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Saturday, December 22, 2018

Decemystery 22: The Highway of Tears

A billboard warning women to not hitchhike.

One of my goals with this miniseries was to practice giving information without rambling and repeating myself over and over. So, when I went out and planned in what mysteries I'd do, I wanted a bit of a challenge with what I had. Some of them have been easier than others, while others have been a bit too much for me to tackle due to the amount of detail in them and me not being able to condense it well enough in my eyes. That said, I made sure to keep one of those that I viewed as being “too difficult”: the Highway of Tears.

Arguably Canada's most notorious unsolved case, the infamous Highway of Tears is a suspected serial killer’s (or serial killers) hunting ground; a 450 mile stretch of Highway 16 to be exact in British Columbia. The killer[s] who stalk the road have targeted women. Although an exact number has never been agreed upon, it’s believe that anywhere from 16-40 women been killed while hitchhiking along the highway or simply having disappeared. This has led the Royal Canadian Mounted Police to outright issued a warning telling women to not hitchhike on the highway, lest they become the killers next victim. They’ve also put up a billboard urging women to not hitchhike there (as seen above).

As for the murders and disappearances themselves, I’ll go over ten random ones for brevity's sake. As was the case with the Beacon of Hate however, I’ll leave a link down below if you wish to read over the rest of them. Anyways, they are—in order of year…

1. Traci Clifton (Missing; Last Seen in Prince Rupert, 1970-1979) The exact date that Traci went missing has never been made public, but she's the first woman listed on the Wikipedia page and likely the first victim to the serial[s] name. That said, what we do know for certain is that after getting into an argument with her mom, Traci left home and began walking along Highway 16 and was never seen again.

2. Albert Gail Williams (Murdered; last seen alive in Prince Rupert, August 1989)

24 year old Alberta Williams went missing on August 25, 1989. A month later, on September 25, her body was found in the Tyee Overpass, 23 miles from where she had last been seen. She was strangled and sexually assaulted.

3. Cicilia Anne Nikal (Missing; last seen in Smithers, October 1989)

15 year old Cicilia went missing a year before her cousin, Delphine, vanished along Highway 16—or near it, reports differ. Regardless, Cicilia's family and the RCMP also believe her to be in Vancouver. It also bears mentioning that a few years after Delphine went missing, Cicilia's cousin, Roberta was murdered. What a terrible string of luck.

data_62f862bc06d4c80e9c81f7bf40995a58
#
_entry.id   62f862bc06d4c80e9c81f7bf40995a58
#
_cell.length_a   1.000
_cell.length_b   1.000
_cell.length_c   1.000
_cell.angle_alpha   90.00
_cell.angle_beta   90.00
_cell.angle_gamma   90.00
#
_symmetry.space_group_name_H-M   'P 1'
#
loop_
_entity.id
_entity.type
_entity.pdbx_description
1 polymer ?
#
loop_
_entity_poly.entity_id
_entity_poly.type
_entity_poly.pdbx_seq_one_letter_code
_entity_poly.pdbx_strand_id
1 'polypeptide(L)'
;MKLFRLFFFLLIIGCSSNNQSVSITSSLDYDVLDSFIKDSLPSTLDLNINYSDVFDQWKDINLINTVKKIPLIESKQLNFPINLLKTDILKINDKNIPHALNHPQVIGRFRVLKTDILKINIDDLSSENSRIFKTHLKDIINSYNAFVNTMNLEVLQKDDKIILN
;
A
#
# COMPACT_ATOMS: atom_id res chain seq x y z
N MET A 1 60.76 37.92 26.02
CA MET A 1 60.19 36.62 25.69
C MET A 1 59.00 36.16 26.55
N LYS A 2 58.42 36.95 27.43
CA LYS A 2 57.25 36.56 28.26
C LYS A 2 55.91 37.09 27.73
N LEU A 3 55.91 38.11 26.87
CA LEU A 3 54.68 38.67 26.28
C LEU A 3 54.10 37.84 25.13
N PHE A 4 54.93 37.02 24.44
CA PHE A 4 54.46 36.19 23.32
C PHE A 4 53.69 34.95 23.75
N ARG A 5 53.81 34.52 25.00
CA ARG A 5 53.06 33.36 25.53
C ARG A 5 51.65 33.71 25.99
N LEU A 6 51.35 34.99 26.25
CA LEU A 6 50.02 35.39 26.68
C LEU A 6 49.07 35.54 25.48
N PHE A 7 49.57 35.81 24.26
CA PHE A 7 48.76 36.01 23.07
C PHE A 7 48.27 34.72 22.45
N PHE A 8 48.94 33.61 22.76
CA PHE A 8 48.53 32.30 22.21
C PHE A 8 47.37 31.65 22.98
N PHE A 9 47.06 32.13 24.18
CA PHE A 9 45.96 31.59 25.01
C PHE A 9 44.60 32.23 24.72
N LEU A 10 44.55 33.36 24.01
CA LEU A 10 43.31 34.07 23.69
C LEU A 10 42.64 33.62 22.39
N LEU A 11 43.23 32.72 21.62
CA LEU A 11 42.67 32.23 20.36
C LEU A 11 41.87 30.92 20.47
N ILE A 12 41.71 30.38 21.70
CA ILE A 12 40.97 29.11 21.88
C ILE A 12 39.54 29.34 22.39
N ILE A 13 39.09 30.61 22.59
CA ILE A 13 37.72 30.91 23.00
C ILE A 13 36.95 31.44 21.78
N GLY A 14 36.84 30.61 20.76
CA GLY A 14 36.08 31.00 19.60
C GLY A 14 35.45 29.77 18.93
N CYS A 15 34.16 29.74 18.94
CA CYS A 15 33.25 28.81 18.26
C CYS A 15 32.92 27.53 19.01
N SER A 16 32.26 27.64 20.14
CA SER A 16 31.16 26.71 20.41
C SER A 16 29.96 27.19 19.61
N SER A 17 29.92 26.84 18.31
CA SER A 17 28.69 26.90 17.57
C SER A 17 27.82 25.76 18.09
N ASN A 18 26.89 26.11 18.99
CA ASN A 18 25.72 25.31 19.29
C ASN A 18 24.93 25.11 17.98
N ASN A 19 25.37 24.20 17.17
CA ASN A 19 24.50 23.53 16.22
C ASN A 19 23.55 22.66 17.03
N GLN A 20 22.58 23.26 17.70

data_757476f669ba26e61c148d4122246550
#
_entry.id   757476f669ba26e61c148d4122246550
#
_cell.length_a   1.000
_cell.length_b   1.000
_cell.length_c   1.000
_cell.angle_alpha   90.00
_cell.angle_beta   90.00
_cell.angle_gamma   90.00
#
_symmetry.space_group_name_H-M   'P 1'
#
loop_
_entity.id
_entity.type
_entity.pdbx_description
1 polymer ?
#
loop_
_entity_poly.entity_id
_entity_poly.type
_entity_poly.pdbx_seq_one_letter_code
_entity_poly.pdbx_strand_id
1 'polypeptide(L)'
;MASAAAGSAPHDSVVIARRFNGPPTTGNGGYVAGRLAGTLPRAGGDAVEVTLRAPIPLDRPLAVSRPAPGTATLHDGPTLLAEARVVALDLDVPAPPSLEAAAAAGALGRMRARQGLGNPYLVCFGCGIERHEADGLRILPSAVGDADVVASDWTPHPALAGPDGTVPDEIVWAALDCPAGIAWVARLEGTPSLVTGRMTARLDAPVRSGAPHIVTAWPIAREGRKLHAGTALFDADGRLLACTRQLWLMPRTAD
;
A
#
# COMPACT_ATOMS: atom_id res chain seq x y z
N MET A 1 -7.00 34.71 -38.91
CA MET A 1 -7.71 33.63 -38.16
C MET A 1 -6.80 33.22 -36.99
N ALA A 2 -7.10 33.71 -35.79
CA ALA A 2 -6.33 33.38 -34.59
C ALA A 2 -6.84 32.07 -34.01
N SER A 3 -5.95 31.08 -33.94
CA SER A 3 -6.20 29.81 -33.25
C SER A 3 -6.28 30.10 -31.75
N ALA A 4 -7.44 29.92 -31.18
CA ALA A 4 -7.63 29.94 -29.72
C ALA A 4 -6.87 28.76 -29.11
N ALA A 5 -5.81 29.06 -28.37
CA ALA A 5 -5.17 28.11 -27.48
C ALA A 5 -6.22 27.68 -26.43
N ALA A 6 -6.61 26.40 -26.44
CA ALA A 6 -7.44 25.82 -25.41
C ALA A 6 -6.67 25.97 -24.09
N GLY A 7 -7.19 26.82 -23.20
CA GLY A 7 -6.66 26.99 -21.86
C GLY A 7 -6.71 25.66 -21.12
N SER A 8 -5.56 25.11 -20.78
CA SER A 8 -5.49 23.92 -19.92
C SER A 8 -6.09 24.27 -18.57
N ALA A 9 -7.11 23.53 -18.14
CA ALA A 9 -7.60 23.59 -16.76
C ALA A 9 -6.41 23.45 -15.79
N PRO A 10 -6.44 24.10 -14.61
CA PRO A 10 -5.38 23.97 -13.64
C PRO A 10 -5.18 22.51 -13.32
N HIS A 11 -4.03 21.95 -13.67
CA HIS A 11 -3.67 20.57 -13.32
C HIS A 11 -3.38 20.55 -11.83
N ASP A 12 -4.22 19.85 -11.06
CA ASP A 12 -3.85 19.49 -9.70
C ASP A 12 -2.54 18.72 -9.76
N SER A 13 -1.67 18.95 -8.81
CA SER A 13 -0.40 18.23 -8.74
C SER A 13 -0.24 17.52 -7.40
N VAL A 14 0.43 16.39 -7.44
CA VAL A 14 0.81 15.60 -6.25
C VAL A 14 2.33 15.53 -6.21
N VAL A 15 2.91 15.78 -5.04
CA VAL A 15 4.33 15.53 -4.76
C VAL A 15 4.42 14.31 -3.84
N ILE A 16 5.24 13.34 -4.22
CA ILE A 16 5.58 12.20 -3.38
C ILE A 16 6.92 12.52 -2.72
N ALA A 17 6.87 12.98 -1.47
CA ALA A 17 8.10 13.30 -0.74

4. Kimberly Dumais (Murder; last seen alive in Prince Rupert, February 1990)

On February 5, 1990, a fire broke out at the Brooks Bank Building. After fire crews put it out, they discovered the bodies of four individuals: Helga, Sherri, and Pauline Rochon, and Kimberly Dumais. Kimberly was a newborn and the granddaughter to Helga. Law enforcement later ruled the fire to have been deliberate—something later confirmed when the Rochon family received an anonymous letter claiming responsibility for the arson.

This was also the second time the building had set ablaze within a few months.

5. Lana Derrick (Missing; last seen in Thornhill, October 1995)

19 year old Lana was last seen at a service entrance in Thornhill. A rumor claims that she entered a vehicle occupied by two unknown men.

6. Melanie Dawn Brown (Murder; last seen alive in Prince George, December 2004)

31 year old Melanie was found murdered in a basement suite on December 8, 2004. She had been killed via a gunshot.

7. Brittany Giese (Murder; last seen alive in Prince George October 2008)

19 year old Brittany was found dead alongside Garrett McComb in a house on Webber Crescent in Prince George. In spite of being along Highway 16, police believe these murders to be gang related

8. Linda Fredin (Murder; last seen alive in Prince George, November 2010)

On November 24, 2010, 54 year old Linda found herself trapped in her wheelchair as her house was engulfed in flames. Although she was found alive, she died three days later. Law enforcement believe the murder was gang related.

9. Madison “Maddy” Geraldine Scott (Missing; last seen in Vanderhoof, May 2011)

Madison was last seen alive in the early morning hours on May 28, 2011 at Hogsback Lake. She vanished shortly after attending a party there with a friend. She was reported Missing after her truck was found abandoned and her tent flattened. Law enforcement found several important items in, on, and around the truck. Some included liquor, motorbike equipment, a camera, purse, an iPhone 5 and a set of keys. In spite of this, there was no sign of a struggle and Madison remains missing as of the time of this writing.

10. Jessica Patrick (Balczer) (Murder; last seen alive in Smithers, September 2018)

18 year old Jessica vanished on August 31, 2018 at Smithers McDonalds or Mountainview Motel; reports vary. It wasn't until September 3rd that Jessica was reported missing, and it wouldn't be until September 15th that a body would be found on Hudson Bay Mountain Road, several feet down a steep bank. Six days later, the body was confirmed to be that of Jessica.